Generic STM8S103 breakout board
These simple breakout boards are available on aliexpress for well under one Dollar (I got mine for 67 cent each, including shipping from China). They are my original development platform.
They are very similar to the ESP14 Wifi-boards and most programs will work fine on those chinese gems as well.
The STM8S103 breakout boards are build around a CPU STM8S103F3P6 with 16MHz internal oscillator, 8kB flash, 1kB RAM, and 640 byte EEPROM. The CPU includes a UART, SPI, I2C, PWM, 10 bit ADC, 3 timer, and up to 14 I/O pins - quite similar to an Atmel ATmega8.
One (red) LED is connected to GPIO PB5 (CPU pin 11). The push button is for reset. The CPU runs on 3.3V, a linear regulator is integrated on the board. The micro USB connector is only for (5V) power supply, the data lines are not connected.
All CPU pins are easily accessible on (optional) pin headers (pitch 2.54mm, perfect for breadboards).
My breakout boards came preprogrammed with a blink program and with active write protection bits. For unlocking before first use:
stm8flash -cstlinkv2 -pstm8s103?3 -u
Connection to the flash tool
I am using the ST-Link V2 compatible flash tool in the green plastic housing. The one in the metal housing uses a different pinout.
Connection to the flashtool:
|Signal name||P3 on CPU board||Green flash tool||Metal flash tool|
Pin number mappings
The Arduino environment uses its own pin numbering scheme independent from the physical CPU pin numbers. Many Arduino sketches and libraries contain hard-coded assumptions about the number of pins with special functions. Ideally, all these numbers would be the same and all programs could be compiled without changes.
Here I discuss some possible pin mapping schemes and check how close we could get the the ideal mapping. Unfortunatly, it turns out that a perfect mapping is not possible.
In the end I chose a simple geometric numbering for the square UFQFPN20 package starting with port pin PA1 and counting up from 0. This results in this mapping:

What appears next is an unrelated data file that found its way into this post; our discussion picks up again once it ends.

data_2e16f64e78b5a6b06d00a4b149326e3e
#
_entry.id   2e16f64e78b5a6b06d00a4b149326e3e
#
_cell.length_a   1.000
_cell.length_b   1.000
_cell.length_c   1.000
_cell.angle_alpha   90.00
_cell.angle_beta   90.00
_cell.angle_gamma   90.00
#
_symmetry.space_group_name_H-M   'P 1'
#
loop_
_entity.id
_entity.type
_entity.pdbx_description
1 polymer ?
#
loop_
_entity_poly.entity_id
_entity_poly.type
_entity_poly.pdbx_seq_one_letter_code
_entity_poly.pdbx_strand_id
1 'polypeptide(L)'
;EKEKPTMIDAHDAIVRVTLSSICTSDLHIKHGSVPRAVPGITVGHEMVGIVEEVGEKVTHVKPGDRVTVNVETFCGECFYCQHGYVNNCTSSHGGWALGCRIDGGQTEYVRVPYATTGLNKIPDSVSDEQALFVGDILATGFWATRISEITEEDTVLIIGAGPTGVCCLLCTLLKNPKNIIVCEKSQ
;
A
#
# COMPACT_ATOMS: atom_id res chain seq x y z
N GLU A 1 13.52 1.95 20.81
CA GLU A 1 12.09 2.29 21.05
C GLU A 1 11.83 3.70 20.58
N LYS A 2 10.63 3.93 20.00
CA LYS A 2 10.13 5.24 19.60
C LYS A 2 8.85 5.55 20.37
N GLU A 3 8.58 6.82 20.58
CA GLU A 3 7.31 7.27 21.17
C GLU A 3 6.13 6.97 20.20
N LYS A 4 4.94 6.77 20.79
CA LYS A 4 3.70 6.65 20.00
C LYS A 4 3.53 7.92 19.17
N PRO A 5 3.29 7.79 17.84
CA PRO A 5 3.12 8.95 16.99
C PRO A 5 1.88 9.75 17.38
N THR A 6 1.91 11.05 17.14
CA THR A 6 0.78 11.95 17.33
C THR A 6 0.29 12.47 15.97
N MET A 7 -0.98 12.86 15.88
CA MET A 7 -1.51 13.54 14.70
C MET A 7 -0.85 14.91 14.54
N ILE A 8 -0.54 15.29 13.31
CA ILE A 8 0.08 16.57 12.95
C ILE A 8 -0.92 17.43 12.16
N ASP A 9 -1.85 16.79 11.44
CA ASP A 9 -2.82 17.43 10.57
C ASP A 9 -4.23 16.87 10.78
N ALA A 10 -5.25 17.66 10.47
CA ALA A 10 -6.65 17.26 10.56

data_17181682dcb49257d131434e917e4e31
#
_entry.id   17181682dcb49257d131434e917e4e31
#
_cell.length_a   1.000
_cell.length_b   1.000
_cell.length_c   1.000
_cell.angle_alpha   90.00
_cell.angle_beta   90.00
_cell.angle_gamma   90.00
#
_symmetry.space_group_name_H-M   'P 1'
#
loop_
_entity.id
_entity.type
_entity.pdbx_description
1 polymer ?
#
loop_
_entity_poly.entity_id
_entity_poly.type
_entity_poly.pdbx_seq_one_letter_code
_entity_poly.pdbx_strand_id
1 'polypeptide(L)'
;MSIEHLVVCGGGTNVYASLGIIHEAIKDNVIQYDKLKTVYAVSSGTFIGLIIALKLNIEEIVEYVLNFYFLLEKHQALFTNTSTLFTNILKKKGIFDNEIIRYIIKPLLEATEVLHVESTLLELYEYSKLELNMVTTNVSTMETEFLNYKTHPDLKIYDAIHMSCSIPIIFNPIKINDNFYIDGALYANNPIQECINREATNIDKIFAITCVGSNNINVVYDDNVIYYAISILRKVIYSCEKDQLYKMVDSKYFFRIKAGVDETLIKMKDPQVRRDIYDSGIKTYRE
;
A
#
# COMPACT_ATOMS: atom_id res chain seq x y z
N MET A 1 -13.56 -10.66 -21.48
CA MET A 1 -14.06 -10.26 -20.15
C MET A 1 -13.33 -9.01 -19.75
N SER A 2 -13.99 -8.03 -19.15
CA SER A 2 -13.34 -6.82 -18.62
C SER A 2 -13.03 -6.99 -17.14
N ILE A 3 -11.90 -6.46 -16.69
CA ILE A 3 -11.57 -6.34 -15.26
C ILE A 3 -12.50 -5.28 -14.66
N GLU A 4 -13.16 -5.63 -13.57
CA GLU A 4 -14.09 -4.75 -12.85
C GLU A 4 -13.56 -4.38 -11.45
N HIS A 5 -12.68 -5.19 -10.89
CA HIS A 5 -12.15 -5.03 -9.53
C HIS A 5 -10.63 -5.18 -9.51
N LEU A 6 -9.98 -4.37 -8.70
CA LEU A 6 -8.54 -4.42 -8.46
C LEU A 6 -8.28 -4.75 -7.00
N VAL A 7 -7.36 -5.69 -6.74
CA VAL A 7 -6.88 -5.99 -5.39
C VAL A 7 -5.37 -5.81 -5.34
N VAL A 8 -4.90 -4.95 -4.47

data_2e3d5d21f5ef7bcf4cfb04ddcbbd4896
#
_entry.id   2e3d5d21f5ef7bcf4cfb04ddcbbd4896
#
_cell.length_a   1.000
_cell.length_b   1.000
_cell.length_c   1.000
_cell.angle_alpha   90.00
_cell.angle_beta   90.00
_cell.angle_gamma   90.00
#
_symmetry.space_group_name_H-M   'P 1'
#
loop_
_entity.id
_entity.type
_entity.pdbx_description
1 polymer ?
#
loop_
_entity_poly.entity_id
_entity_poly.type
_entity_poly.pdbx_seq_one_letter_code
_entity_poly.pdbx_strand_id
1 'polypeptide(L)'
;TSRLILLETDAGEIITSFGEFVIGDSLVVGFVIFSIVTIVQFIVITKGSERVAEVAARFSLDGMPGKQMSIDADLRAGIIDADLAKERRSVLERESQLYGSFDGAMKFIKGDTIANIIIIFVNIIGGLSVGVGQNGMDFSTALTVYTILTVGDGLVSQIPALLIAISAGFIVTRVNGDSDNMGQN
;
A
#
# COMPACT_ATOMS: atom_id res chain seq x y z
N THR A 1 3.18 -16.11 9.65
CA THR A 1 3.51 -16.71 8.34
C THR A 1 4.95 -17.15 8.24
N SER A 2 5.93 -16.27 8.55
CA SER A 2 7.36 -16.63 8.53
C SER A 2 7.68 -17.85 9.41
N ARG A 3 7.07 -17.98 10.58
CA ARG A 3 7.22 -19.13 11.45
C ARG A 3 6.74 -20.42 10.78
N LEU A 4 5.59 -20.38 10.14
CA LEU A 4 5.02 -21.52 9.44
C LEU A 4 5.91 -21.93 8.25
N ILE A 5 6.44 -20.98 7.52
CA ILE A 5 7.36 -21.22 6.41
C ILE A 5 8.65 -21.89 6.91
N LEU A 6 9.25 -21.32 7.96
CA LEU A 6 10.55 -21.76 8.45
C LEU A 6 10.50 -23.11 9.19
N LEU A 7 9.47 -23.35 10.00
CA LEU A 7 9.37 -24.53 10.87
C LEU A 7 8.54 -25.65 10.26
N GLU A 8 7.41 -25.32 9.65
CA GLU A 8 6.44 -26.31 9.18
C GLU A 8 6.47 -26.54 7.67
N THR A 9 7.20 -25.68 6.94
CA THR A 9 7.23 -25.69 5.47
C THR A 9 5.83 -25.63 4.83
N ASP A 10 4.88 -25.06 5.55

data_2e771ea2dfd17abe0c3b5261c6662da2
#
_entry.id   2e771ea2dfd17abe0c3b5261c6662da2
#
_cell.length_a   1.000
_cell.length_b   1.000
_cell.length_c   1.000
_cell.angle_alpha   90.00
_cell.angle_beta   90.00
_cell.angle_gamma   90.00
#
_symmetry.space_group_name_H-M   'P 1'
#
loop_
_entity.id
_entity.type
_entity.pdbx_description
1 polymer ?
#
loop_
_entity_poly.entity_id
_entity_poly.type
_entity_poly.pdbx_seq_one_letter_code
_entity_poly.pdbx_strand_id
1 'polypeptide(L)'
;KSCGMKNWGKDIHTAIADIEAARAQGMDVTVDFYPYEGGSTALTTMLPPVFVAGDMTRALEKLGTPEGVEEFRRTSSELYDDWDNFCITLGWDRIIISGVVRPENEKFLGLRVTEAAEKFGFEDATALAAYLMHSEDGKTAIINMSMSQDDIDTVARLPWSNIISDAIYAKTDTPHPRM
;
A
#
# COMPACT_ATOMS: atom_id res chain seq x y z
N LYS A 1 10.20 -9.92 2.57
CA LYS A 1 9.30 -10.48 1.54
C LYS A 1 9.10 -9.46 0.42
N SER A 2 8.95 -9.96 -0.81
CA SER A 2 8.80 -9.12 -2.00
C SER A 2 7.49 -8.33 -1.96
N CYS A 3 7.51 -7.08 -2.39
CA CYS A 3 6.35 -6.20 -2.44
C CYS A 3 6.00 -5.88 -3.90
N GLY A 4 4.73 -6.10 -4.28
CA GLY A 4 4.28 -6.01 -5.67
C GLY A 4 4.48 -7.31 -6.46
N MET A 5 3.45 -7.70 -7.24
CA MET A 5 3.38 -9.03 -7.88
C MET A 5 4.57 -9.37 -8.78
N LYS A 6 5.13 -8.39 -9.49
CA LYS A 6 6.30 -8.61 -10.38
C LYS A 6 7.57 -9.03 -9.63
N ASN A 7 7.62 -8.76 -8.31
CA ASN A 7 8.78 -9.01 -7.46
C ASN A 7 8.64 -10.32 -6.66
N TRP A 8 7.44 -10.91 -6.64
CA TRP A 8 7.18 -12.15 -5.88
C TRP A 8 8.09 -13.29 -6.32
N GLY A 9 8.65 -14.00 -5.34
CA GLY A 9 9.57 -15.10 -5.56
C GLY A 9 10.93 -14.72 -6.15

The pins D3/D4 (SDA/SCL, PB5/PB4) are different from the others as they are true open drain pins. That means, they only can drive the output low or open. To drive it high, they require the of an external pull-up resistor. This is the reason why the LED on this breakout is connected between +3.3V and the pins and not between the pin GND as usual. This way it is possible to drive the LED by writing a zero to the output register.
|sduino pin||STM8S103 CPU port pin|
|0-2||PA1-PA3 (PA1 and PA2 only weak output drivers)|
|3-4||PB5-PB4 (reverse order)|
I2C: 3,4 (true open drain. can't drive a high signal without an external pull-up resistor) Analog: 6,11,12,14,15
PWM: 2,5,6,12 plus either only 13 or 7-9 but not 13 (via alternate mapping)
- Easy and logical for use on a breadboard
- Very clear and logical port pin ordering
- Analog pins are still scattered around
- TX and RX would be the rarely used analog pin numbers A3/A4 at the end of the analog pin number list
- At least the analog pins are in data sheet order
- All functions use totally different pin numbers than Arduino
I am still not really happy with this mapping. Instead of simplifing things
it only adds another layer of abstraction and confusion. To avoid this I
added definitions for the regular CPU pin names like
PD2. In the
end, this notation seems to be a lot easier to me. I am open for suggestions
for a better pin number mapping.
The chosen pin mapping for the STM8S103 (possible alternate function in paratheses):
|Phys. STM8 pin||Name||Functions||Geometrical mapping||special funcion|
|5||PA1||(OscIn, kein HS)||0|
|6||PA2||(OscIn, kein HS)||1|
|14||PC4||T1-4/Ain2/[T1-n2]||6||PWM, Analog A0, (n~)|
|19||PD2||Ain3/[T2-3]||11||Analog A1, (~~)|
|20||PD3||Ain4/T2-2||12||PWM, Analog A2|